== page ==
“Plant salt tolerance is a complex trait influenced by many factors,” says Abdelaziz. “The salt-tolerance mechanism depends on the correct activation of salt tolerance genes, stresses on cell membranes and the buildup of toxic sodium ions. We monitored growth performance over four months in tomato plants colonized with P. indica and in an untreated control group, both grown commercial style in greenhouses. We examined genetic and enzymatic responses to salt stress in both groups.” 

The main threat to plants under salt stress is the buildup of sodium ions, which affects plant metabolism, and leaf and fruit growth. For example, excessive sodium in shoots and roots disrupts levels of potassium, which is vital for multiple growth processes from germination to enzyme activation. 

The team showed that colonization by P. indica increased the expression of a gene in leaves called LeNHX1, one of a family of genes responsible for removing sodium from cells. Furthermore, potassium levels in leaves, shoots and roots of the P. indica group were higher than in controls. P. indica also increased levels of antioxidant enzyme activity, offering further protection. 

“Colonization with P. indica boosted tomato fruit yield by 22 percent under normal conditions and 65 percent under saline conditions,” says Abdelaziz. “Colonizing vegetables provides a simple, low-cost method suitable for all producers, from smallholders to large-scale farming.”

Read the paper: Scientia Horticulturae

Article source: KAUST

Image credit: Capri23auto / Pixabay

stoma

How Plants React to Fungi

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Plants are under constant pressure from fungi and other microorganisms. The air is full of fungal spores, which attach themselves to plant leaves and germinate, especially in warm and humid weather. Some fungi remain on the surface of the leaves. Others, such as downy mildew, penetrate the plants and proliferate, extracting important nutrients. These fungi can cause great damage in agriculture.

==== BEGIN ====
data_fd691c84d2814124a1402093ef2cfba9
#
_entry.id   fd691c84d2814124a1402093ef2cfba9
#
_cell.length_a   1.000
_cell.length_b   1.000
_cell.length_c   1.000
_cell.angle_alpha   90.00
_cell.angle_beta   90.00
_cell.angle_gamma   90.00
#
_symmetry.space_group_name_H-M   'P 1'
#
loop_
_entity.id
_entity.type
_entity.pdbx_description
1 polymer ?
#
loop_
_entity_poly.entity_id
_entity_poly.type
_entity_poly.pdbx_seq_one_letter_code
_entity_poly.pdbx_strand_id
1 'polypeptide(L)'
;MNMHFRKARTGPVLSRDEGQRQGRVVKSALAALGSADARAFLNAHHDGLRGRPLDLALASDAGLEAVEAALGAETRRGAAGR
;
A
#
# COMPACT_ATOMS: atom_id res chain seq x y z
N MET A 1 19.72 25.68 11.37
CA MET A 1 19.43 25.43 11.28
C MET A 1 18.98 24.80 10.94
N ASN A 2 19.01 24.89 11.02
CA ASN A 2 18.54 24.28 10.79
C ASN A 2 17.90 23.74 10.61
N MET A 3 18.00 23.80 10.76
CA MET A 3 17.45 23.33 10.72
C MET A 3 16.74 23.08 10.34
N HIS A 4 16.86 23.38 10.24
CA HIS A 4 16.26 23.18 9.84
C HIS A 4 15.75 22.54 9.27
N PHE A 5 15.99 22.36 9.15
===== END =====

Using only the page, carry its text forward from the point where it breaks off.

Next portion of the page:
The entry ports for some of these dangerous fungi are small pores, the stomata, which are found in large numbers on the plant leaves. With the help of specialised guard cells, which flank each stomatal pore, plants can change the opening width of the pores and close them completely. In this way they regulate the exchange of water and carbon dioxide with the environment.

Chitin covering reveals the fungi

The guard cells also function in plant defense: they use special receptors to recognise attacking fungi. A recent discovery by researchers led by the plant scientist Professor Rainer Hedrich from Julius-Maximilians-Universität (JMU) Würzburg in Bavaria, Germany, has shed valuable light on the mechanics of this process.

“Fungi that try to penetrate the plant via open stomata betray themselves through their chitin covering,” says Hedrich. Chitin is a carbohydrate. It plays a similar role in the cell walls of fungi as cellulose does in plants.

Molecular details revealed

The journal eLife describes in detail how the plant recognizes fungi and the molecular signalling chain via which the chitin triggers the closure of the stomata. In addition to Hedrich, the Munich professor Silke Robatzek from Ludwig-Maximilians-Universität was in charge of the publication. The molecular biologist Robatzek is specialized in plant pathogen defense systems, and the biophysicist Hedrich is an expert in the regulation of guard cells and stomata.

Put simply, chitin causes the following processes: if the chitin receptors are stimulated, they transmit a danger signal and thereby activate the ion channel SLAH3 in the guard cells. Subsequently, further channels open and allow ions to flow out of the guard cells. This causes the internal pressure of the cells to drop and the stomata close – blocking entry to the fungus and keeping it outside.

Practical applications in agricultural systems

The research team has demonstrated this process in the model plant Arabidopsis thaliana (thale cress). The next step is to transfer the findings from this model to crop plants. “The aim is to give plant breeders the tools they need to breed fungal-resistant varieties. If this succeeds, the usage of fungicides in agriculture could be massively reduced,” said Rainer Hedrich.

Read the paper: eLife

Article source: University of Würzburg

Author:  Robert Emmerich

Image credit: Michaela Kopischke